I have recently discovered the joy of museum collections. No, it wasn’t the my first time to a museum. It was my first time to see behind the scenes at a museum. I did not realize that museums had people who can show you items that are in their collections but not on display. I owe a huge Thank You to my Morley College hat friends for showing me how it is done on a recent trip to the Victoria & Albert (V&A) Museum of Childhood to view small straw hats and bonnets.
Recently, I was in California, to watch my youngest son graduate from university. I reached out to Marla Novo a the Santa Cruz Museum of Art and History (MAH). I asked to see hats in their collection. She was very cooperative and I was able to book an appointment to view many hats. Not all museums are this receptive. Some museums require that you are studying in a particular field or have an interest in a specific item.
Many museums have the pieces in their collection available in online catalogues which is a great way to see lots of vintage hats. The Santa Cruz MAH does not yet have their catalog online, but it is a project they are currently working on. Since I wasn’t able to pre-select the hats from an online catalog, I was presented with a binder with paper sheets, known as Composite Object Condition Forms (COC), with a photo and brief description of each hat.
It was a daunting task to choose from what looked to me like a hundred possible hats. I had about an hour and a half of Marla’s valuable time and I am not good with decision making.
I had done a little research to see if there were any “Must See” hats in the collection. I had discovered they had a few Kate Handley pieces. She was a milliner in the early 1900’s with a shop on Pacific Avenue in Santa Cruz. I am hoping to create a future post about her, however this post is about a mysterious little black felt hat.
The first hat I choose from the binder catalog was a lovely black fur felt topper but it was the second hat that this post is about. What caught my attention in the COC was the shape of the piece in the photo, somewhat of a more angular crowned cloche. It had a basic description, “HAT, WOOL, BLACK, with Grosgrain Ribbon and Bow.” I read the COC in more detail. The “LABELS, INSCRIPTIONS” field intrigued me. It said, “ unreadable label inside”.
I had hoped that perhaps I would be able to recognized the label or make out some details and thus return some value to the woman and the museum which had gifted me this time and opportunity.
But alas when the hat was on the viewing table and the white gloves were on my hands, I would add little to their sparse information. Other than the “Grograin” ribbon was “Petersham” ribbon. Many hats were to follow with little thought to this little black hat.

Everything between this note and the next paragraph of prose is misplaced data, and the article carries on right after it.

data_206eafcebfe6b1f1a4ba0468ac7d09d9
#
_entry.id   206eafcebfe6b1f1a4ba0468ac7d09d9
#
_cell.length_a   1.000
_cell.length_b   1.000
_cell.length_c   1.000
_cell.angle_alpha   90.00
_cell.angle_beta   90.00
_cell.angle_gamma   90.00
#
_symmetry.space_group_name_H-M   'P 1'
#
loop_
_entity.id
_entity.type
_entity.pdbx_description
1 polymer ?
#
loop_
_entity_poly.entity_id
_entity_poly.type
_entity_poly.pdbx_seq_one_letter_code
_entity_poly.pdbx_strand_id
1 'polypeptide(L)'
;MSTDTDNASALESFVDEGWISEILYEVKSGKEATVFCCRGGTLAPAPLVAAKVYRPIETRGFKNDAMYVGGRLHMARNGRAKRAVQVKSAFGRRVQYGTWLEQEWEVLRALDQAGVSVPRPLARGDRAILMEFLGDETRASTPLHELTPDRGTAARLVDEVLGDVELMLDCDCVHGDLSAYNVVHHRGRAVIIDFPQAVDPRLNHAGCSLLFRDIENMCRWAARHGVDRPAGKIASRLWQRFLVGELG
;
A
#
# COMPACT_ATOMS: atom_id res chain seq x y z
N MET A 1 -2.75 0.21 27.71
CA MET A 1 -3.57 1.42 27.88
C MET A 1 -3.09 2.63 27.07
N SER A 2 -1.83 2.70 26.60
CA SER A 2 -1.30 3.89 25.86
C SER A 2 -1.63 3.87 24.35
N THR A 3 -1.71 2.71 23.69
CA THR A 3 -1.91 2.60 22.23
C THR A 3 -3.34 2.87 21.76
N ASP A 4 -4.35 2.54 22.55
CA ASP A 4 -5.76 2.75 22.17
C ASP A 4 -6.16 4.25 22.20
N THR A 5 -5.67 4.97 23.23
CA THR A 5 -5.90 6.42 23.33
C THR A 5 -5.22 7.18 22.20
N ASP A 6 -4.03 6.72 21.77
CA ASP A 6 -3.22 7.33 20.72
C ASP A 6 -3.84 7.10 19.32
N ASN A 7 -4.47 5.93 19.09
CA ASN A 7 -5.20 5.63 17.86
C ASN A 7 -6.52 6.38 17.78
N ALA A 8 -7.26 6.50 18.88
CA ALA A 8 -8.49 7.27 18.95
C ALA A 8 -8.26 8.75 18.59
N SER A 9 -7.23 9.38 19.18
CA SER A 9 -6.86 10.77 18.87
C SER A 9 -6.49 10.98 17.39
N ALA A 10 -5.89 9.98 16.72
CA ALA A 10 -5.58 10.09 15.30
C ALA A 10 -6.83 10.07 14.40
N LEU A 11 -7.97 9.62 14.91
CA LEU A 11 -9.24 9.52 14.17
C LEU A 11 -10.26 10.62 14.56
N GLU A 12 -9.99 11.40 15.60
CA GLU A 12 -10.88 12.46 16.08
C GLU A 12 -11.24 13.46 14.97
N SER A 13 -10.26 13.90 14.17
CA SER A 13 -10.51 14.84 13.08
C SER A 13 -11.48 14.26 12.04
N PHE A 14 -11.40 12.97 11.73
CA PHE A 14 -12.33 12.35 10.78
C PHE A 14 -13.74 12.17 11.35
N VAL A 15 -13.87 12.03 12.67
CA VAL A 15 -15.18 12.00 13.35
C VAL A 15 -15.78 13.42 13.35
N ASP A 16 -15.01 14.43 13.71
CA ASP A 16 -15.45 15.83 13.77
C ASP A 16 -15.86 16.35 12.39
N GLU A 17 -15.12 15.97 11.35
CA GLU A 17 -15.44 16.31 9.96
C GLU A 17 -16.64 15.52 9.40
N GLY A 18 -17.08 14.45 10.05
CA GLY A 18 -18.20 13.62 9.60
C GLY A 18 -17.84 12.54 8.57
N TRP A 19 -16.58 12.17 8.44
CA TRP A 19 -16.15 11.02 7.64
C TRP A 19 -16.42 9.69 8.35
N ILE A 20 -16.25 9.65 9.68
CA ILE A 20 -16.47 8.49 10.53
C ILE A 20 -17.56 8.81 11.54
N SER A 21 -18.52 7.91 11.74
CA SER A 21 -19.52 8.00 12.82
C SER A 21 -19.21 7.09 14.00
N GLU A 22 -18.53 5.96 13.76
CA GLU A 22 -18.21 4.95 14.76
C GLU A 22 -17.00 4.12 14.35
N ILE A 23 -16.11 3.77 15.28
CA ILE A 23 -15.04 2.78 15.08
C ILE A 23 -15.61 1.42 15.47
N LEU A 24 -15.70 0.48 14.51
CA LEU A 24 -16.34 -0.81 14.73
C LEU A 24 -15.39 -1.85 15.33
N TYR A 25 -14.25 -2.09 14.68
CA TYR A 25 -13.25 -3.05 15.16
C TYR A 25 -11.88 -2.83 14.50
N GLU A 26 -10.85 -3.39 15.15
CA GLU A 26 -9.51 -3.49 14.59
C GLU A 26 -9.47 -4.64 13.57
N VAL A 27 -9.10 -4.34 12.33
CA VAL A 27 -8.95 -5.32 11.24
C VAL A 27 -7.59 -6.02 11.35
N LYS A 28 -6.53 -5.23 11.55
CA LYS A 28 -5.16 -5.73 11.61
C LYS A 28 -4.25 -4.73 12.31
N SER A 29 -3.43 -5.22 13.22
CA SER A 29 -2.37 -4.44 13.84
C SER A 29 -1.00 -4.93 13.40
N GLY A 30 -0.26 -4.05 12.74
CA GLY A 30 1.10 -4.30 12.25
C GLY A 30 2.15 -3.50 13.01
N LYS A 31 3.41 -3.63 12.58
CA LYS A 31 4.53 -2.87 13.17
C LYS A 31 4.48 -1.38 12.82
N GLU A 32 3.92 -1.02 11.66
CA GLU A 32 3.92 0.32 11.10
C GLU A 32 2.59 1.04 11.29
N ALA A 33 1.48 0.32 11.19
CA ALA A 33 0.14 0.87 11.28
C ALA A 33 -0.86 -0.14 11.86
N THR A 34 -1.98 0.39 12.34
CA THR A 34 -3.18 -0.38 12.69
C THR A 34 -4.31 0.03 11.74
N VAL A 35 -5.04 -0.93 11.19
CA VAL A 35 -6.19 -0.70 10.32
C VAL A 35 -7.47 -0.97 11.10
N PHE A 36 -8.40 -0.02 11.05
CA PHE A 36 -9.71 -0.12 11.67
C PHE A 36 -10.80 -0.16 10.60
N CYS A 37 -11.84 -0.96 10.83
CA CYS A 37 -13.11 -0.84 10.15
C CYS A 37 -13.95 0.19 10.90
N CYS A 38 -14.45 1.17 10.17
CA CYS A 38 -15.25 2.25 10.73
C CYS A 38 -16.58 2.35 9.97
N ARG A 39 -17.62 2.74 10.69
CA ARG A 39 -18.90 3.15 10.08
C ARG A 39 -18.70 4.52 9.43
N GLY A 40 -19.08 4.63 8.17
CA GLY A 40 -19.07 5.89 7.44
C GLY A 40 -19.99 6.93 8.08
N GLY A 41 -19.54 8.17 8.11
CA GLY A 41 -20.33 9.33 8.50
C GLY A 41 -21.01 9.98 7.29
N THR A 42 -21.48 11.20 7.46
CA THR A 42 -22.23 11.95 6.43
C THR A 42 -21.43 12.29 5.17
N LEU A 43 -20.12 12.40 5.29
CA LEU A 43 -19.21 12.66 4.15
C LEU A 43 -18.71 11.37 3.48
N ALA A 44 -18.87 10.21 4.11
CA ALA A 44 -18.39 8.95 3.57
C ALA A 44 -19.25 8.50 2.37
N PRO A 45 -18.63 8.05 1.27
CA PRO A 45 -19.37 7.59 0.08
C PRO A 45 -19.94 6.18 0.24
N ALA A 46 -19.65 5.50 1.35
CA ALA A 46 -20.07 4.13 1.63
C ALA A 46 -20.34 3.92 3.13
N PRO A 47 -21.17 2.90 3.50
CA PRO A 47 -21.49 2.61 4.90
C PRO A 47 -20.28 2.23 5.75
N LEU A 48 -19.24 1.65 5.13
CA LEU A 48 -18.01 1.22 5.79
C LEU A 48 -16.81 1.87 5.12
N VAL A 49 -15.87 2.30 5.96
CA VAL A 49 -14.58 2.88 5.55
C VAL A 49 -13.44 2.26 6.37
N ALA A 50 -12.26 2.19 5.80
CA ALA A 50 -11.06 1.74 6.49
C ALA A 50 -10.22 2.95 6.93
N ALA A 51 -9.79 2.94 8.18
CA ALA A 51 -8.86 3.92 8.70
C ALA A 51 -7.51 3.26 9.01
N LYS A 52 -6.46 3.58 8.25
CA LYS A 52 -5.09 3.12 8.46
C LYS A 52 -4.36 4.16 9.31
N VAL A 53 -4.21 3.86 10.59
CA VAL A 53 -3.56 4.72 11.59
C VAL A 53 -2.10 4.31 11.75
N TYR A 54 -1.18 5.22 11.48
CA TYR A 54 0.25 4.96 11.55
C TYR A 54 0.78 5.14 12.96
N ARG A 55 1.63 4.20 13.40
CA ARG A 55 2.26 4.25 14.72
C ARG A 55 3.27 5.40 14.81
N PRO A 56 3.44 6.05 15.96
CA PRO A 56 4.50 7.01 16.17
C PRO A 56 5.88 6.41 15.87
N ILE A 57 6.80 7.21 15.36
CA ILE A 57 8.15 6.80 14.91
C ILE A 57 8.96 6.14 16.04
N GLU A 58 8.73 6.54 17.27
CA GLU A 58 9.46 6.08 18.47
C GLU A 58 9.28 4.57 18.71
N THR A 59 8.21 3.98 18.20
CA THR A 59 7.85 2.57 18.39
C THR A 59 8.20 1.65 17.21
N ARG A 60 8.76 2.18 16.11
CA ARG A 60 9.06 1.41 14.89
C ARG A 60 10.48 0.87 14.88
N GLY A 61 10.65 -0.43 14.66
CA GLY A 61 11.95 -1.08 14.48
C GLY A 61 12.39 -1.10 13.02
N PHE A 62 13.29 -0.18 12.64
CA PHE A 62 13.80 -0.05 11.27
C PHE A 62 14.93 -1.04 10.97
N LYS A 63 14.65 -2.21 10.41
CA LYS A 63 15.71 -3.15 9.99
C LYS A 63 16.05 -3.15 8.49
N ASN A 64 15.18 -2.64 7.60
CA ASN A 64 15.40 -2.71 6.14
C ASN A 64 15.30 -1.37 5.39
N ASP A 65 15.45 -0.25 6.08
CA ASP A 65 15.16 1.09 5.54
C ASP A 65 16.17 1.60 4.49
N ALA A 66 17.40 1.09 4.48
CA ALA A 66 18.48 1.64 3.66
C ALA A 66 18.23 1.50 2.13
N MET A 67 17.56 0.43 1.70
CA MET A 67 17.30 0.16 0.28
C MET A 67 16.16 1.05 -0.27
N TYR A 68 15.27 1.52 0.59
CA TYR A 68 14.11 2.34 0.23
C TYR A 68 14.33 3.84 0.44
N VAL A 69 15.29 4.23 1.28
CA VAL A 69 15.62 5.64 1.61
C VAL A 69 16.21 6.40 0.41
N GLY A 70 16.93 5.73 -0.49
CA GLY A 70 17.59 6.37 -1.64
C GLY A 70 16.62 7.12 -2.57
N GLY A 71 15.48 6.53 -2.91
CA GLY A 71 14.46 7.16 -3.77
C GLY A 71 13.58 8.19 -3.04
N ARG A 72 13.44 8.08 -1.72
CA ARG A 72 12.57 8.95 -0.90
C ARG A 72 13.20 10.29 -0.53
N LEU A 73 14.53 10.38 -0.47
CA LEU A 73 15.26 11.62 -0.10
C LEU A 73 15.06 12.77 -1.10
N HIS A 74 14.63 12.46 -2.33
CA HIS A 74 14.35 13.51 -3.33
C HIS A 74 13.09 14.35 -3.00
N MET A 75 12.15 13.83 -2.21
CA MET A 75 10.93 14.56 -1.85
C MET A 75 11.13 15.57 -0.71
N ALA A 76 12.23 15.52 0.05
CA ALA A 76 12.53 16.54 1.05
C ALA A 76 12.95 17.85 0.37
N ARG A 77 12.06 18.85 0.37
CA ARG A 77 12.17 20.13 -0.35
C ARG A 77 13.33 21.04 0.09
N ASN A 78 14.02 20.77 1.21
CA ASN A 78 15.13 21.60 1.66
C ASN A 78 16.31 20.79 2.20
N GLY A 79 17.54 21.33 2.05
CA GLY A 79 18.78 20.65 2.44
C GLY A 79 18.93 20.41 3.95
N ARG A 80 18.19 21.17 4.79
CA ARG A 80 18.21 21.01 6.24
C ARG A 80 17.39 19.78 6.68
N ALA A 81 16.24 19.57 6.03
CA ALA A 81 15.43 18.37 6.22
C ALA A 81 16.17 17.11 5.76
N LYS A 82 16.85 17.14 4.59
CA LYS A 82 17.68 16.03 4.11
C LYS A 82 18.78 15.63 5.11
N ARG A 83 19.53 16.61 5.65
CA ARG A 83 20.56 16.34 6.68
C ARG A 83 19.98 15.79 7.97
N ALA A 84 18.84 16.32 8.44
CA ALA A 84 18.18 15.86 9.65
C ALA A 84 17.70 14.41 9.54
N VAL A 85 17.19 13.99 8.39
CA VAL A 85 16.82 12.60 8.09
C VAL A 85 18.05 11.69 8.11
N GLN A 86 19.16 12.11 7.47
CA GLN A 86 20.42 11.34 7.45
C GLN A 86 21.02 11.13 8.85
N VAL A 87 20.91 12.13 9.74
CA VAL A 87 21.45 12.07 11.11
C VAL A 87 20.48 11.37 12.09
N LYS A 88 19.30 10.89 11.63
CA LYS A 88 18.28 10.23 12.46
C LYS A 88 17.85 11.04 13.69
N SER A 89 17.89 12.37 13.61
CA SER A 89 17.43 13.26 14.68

The following day as I waited for the glass to be replace on my phone. This was my 1st broken phone. I was irritated at myself, the time and expense, but dragging my finger across broken glass was not going to be tolerable for very long.
While I was waiting for my phone to be repaired, I had the opportunity to haunt a Santa Cruz antiques shop on Pacific Avenue, called Goodies. I was looking for anything related to hats; hat stands, hat pins, hat blocks, and actual hats. Off in a corner they had two hats that caught my eye. One in particular had a pleasing shape. I took it from the rack and observed the sequins and velvet ribbon. It gave me a feeling of familiarity. I turned it over to see the inside. It had the stamp. It was a sister to the one at Santa Cruz MAH! A very similar shape, but trimmed differently, as the one the previous day. Except I could read this one. Glenover, Henry Pollak, New York.
I needed a picture! I needed my phone back! I scurried off to pick it up from its repair and promptly returned to Goodies. With the shop keepers permission, I took photos of the hat and excitedly emailed them to Marla at the museum.
I felt like I had just found a clue to an important mystery. I don’t know why hats give me such a buzz and this was another new exciting type of hat buzz.
Now, who was Henry Pollak, where were these hats made, and when? Why were there two hats of a similar shape from the same designer from New York in the fairly small city of Santa Cruz?
My following research is not extensive or exhaustive and most of my questions remain unanswered. I found various bits of information but no complete story.
The first millinery reference I found of Henry Pollak relating to the millinery trade was in a 1916 journal called the Illustrated Milliner and the last reference I have found is a dissolution of Henry Pollak, Inc in 1990. I am sure there are many stories during the 74 years of hatting and millinery associated with the Henry Pollak name. I have but a few nuggets gathered.
I observed that Henry Pollack hats appear to be fairly common on Etsy and Ebay with estimated dates of the 1930’s through the 1960’s.
There were several variations of Henry Pollak 100% wool hat bodies with additional branding of Glenover, Glenover Fawn Tra Felt, Belvedere, Flamand and Ritz.
1948 – The Trademark I recognized was registered in New York.
1959 – Reading Eagle Newspaper, pg 28 in an article about the Union buy out of the Merrimac Hat Factory in Amesbury Massachusetts quotes Henry Pollak. He was described as a sales agent in New York.
1970 – Halston, the American fashion designer and milliner with Henry Pollack Inc., established Halston International, ready-to-wear.
1970 – Legal filing between Henry Pollak, Inc. (the Plaintiff) and the Secretary of the US treasury (the Defendant), related to trade tariffs.
I have enjoyed looking into Henry Pollak and wished I could have found more about the man and the business, but with so many hats to make and other milliners to learn about, I will stop here. My Hattin Around quest continues, but a Henry Pollak hat will forever catch my attention.
… and remember, interesting people wear hats.